Saturday, May 31, 2008

Making sure you eat your Wheaties (and take your meds)

Patient compliance is a $30 billion dollar a year problem according to major pharmaceutical associations (DataMonitor). The challenge is universal, everyone is susceptible to procrastination regardless of GDP. Patient compliance has uneven consequences in different patient populations. We covered a couple of technologies aimed at developing world patients fighting TB. These are low-cost reporting and monitoring technologies that take advantage of widespread cellphone networks. One of the rationales for their use is to prevent the onset of a much more complicated disease. If they become too sick, their public health resources cannot support further treatment.

Closer to these shores, patient compliance takes on a different rationale. Insurers and healthcare sponsors seek savings through preventative medicine.

This has launched what I will term the pillbox technology: simple dispensers that report usage of a dispensing mechanism. Essentially, you get a reminder, a convenient dispensing mechanism, and the time and frequency of the dispensing is reported to a central location. The approach is not limited to pillboxes. It has also been expended to inhalers and glucose meters.

Pillboxes: Gaming the System

A major flaw in this approach is reliance on the Honor System. This is going to make me really unpopular in some circles: trusting on people to behave themselves all on their own is a risky strategy. Some patients require a high level of monitoring to ensure compliance since their life is on the line. Forget about taking your multivitamin everyday (I forget to)---if you don't take your full course of TB meds, you're not going to make it. And if you do, you're going develop multiple drug resistant TB. If you do, and your national healthcare system can't provide, you're not going to make it.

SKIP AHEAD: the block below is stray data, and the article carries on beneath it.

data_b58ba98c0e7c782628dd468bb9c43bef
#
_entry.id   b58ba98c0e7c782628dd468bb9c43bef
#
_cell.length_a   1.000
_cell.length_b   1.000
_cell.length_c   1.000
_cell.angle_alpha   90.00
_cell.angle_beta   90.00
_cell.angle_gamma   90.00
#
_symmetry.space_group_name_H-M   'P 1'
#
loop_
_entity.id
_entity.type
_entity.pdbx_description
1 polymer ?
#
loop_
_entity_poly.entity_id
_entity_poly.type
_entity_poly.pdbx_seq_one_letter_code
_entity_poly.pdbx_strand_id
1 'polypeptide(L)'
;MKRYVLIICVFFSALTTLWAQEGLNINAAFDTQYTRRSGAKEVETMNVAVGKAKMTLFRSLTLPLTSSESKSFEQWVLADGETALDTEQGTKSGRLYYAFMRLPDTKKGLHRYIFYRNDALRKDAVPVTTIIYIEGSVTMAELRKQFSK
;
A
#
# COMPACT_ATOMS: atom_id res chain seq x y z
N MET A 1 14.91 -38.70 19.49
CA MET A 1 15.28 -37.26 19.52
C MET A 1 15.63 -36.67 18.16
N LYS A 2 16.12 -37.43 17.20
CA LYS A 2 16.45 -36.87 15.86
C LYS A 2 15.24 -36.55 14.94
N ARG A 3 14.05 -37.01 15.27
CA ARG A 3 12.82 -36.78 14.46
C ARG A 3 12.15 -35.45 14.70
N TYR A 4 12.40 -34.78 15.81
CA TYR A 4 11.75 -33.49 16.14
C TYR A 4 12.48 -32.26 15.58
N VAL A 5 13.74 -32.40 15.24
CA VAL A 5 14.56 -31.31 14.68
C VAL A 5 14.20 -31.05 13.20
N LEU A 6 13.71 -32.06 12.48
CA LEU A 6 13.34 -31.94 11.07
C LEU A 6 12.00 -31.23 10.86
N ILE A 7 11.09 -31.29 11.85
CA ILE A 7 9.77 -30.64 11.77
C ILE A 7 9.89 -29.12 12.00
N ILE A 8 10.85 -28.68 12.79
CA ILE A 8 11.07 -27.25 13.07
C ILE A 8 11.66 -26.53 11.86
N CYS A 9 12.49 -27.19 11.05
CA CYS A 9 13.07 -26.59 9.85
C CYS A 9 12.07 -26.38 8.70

Enter the Adult Supervision Brigades...

The second method goes further and ensures that the medication has actually been taken. We'll call this Detect-and-Report. Detecting metabolized drugs in patients such as University of Florida spinoff Exhale’s breathalyzer technologies enhances compliance by ensuring that drugs have been taken. For some this may be a little too Big Brother, but in the end, one can argue that it’s for your own good. After all, a much higher level of compliance enforcement would be experienced that same patient is hospitalized.

Exhale’s technology is being used to ensure compliance in patients undergoing a HIV/AIDS trials. The noninvasive test relies on adding GRAS (Generally Recognized as Safe) biomarker tags that are detected on an electronic monitor---just like an alcohol breathalyzer. There is no word on pricing, but it could easily pay for itself if can enhance the confidence of a clinical trial.

On the other end of the spectrum of detection-and-monitor technologies is the XoutTB system which I have described earlier. At a cost of a penny a day, the system relies on metabolic testing integrated with a mobile reporting platform.

The recent development of detect-and-report technologies means that the jury is still out on whether the honor system works as well as active detection and reporting systems. We’ll stay tuned.

In the meantime eat your Wheaties, take your statins, and rafampin, and all those little bottles behind the mirror.

More on Exhale in their website.
Stay tuned for information on XoutTB or get in touch with us directly.

Foldit: Competitive Protein Folding

Most of us are familiar with the Fold@Home project that allows millions of computers to share spare computing cycles to solve protein folding problems. If your screensaver is not set to provide Fold@Home some spare computing cycle, you are not alone.
Move aside Celtics: enter the league of Competitive Protein Folding.

The idea behind David Baker's project, called FoldIt is to employ battalions of gamers to provide what an army of CPUs can't: smarts. Algorithms are great, but they can't match the puzzle-solving abilities of a person dead set on solving a problem. Baker would know a thing or two about algorithms. His research launched the Rosetta@Home project which employed distributed computing power to solve proteins.

I like the concept because it combines the flattening power of the internet, the elegance of distributed computing, and a really cool gaming interface. Watch the video.

Tuesday, May 27, 2008

Innerspace News: Tiny boats delivery meds to your body

This drug delivery method is elegant, it may very make it to the a global health application one day.

Cheng Luo, an engineer from the University of Texas at Arlington, has developed a tiny device that uses differences in the surface tension of to propel it in water. The hope is that one day, they can take the concept and create micro submarines for delivering drugs inside the blood stream.

More at